When I said that Dimir was a limited color identity, I meant in terms of what it can answer and how well it can answer it, specifically in regards to artifacts and enchantments. Black can't really interact with artifacts or enchantments at all, and blue only has bounce spells or counterspells. Hurkyl's Recall and other bounce spells are only temporary, and unless you can win the turn after a bounce through countermagic for sure, you will still be in danger of the problem card resolving the following turn again. Swan Song and other counterspells are reactive, which a combo deck really doesn't want to be. Compare this to Grixis, which has access to Vandalblast and By Force, or Esper, which has access to Disenchant and Detention Sphere (in Zur), or Sultai, which has access to every good card in the format, and Dimir looks worse by comparison.Even the creature removal isn't as diverse when it comes to wipes. Dimir only has Toxic Deluge while Esper has Supreme Verdict and Grixis has Rolling Earthquake and Fire Covenant. That's really the only weakness of the color identity, but it's not a trivial weakness and it does make Dimir combo worse than Esper/Grixis/Sultai/4 color combo.
As for your question on Baral, whether High Tide isn't strong or Baral is just bad, the answer is kind of both. Baral is a commander who gets outclassed by Jace in almost every way, and although he isn't weak by any means, Jace isn't outrageously strong to begin with.Jace can loot more consistently, can get more value in the midgame when cards have been binned, and can enable double Tide turns. Baral's cost reduction is nice, but that's about the only advantage he has over Jace. Blood Pod is also pretty brutal against Baral since all the win conditions either require Islands (making it weak to Choke) or artifacts (making it weak to Null Rod and Stony Silence).
4 months ago
I am currently tuning my Gitrog Monster deck:
Commander / EDH*
SCORE: 2 | 8 COMMENTS | 171 VIEWS
I'm not sure in which direction I should go to make it faster and more reliable. At first I had a list that focused on getting Squandered Resources or Rain of Filth , then (hopefully) drawing into land searching spells, which enable to generate more mana and draw more cards and so on...I managed to pull off one lucky kill on turn 3 with that method, but it all depended on getting Squandered Resources and Natural Balance and drawing into enough land searchers. I feel there are not enough spells that have a good "mana/land search" ratio to make this approach work well enough.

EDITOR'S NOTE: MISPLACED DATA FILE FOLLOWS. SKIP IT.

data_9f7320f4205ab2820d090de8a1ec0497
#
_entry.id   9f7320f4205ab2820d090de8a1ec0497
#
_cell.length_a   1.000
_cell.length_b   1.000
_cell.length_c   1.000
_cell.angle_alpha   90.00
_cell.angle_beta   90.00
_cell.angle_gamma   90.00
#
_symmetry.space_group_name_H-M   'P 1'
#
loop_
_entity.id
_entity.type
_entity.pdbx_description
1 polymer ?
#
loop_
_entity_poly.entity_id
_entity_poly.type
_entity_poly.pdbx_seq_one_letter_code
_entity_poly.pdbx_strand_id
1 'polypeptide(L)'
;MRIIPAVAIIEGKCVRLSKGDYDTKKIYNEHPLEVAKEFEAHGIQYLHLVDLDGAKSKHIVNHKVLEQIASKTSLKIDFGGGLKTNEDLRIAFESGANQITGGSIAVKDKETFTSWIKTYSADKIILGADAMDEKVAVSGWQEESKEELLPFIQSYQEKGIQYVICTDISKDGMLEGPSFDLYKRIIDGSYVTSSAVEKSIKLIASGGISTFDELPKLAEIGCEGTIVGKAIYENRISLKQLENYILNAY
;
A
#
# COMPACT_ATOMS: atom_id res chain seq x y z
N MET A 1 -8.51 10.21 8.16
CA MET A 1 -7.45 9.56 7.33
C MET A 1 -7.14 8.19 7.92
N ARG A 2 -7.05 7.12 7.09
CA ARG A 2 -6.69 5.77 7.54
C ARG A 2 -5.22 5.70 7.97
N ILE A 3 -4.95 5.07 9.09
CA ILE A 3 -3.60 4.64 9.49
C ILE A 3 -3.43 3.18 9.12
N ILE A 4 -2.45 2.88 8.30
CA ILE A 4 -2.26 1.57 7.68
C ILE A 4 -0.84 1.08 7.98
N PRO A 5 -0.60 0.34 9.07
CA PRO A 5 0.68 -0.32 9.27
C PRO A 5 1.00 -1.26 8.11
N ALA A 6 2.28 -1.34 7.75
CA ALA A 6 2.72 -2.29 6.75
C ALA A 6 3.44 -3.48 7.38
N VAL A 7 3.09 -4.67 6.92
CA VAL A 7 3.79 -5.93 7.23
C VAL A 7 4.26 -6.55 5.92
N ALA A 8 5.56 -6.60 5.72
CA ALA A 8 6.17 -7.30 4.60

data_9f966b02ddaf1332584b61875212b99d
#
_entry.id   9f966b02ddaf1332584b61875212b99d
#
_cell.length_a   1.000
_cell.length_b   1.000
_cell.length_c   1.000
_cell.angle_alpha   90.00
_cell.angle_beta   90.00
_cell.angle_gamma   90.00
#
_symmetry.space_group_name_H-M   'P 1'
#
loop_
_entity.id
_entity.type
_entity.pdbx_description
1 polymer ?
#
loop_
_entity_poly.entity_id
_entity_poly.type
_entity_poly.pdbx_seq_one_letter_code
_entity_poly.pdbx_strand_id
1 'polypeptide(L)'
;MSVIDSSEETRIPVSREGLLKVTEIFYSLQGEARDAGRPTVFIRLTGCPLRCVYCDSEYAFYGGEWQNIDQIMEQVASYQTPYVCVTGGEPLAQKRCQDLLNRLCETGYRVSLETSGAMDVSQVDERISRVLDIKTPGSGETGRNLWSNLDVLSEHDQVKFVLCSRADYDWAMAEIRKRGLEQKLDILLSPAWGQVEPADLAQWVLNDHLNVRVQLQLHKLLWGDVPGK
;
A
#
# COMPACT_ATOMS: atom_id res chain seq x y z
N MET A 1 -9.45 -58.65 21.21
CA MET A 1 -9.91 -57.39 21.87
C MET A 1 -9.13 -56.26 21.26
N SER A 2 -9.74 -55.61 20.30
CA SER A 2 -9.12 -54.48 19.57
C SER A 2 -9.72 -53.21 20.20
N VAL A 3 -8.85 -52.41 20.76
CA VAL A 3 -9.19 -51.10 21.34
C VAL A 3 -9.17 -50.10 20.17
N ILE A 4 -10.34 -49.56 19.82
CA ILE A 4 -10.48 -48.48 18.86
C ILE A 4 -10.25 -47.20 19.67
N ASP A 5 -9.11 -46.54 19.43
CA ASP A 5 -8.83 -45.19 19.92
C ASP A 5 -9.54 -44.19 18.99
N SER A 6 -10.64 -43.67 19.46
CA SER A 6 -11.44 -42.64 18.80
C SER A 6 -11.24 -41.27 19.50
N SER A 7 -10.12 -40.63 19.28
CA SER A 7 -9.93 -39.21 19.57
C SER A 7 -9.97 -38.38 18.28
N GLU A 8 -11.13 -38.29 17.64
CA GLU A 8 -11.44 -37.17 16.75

Another method to win is by having a free discard outlet and Dakmor Salvage. It's basically repeatedly milling the deck with the help of kozilek and generating infinite mana in the process with Lion's Eye Diamond.
What I'm unsure about is the rest of the deck. I have some disruption, artifact/enchantment destruction, Choke to annoy our mono U players, cheap mass discard...some Dredge stuff and Dread Return, several landfall Triggers, Sanguine Bond and Exquisite Blood Combo which work well with the lifegain from Zuran Orb and Retreat to Kazandu, some cycling in addition to the cycling lands and Archfiend of Ifnir...
It's all somehow nice but I'd like to hear some opinions if it's better to completely focus on one way to exploit the Gitrog Monster or if it's better to be more flexible and use cycling, dredge, reanimation and land searching/sacrificing equally.
As this is my 8th ready to play commander deck I don't have any more of the best mana artifacts left. The deck is land based, but the speed of Mana Crypt and all the moxes shouldn't be underestimated...I have thought about adding Null Rod or using proxies for the missing artifacts.
Thanks in advance for your comments!
6 months ago
6 months ago
hoardofnotions I played the deck once yesterday and won in a game of three people. Early game was dominated by Strip Mine and Crucible of Worlds, which slowed down the other combo deck on the table with Arcum Dagsson and then when my frog hit the table it only took one turn to find the dredge land and a discard outlet and it killed in the same turn with Psychosis Crawler and infinite card draw. I had to mill my library (and shuffle it back with Ulamog) twice to find a way to get 5 mana for the crawler with only one remaining untapped swamp and no more remaining land drops for the turn. Only Rain of Filth could do that. so I had to mill until I found it...
Absolutely funny to play the deck but in the future I can just explain what I do when I have the dredge/discard combo rather than drawing every second card in the deck and repeat with Ulamog if I haven't found the kill yet.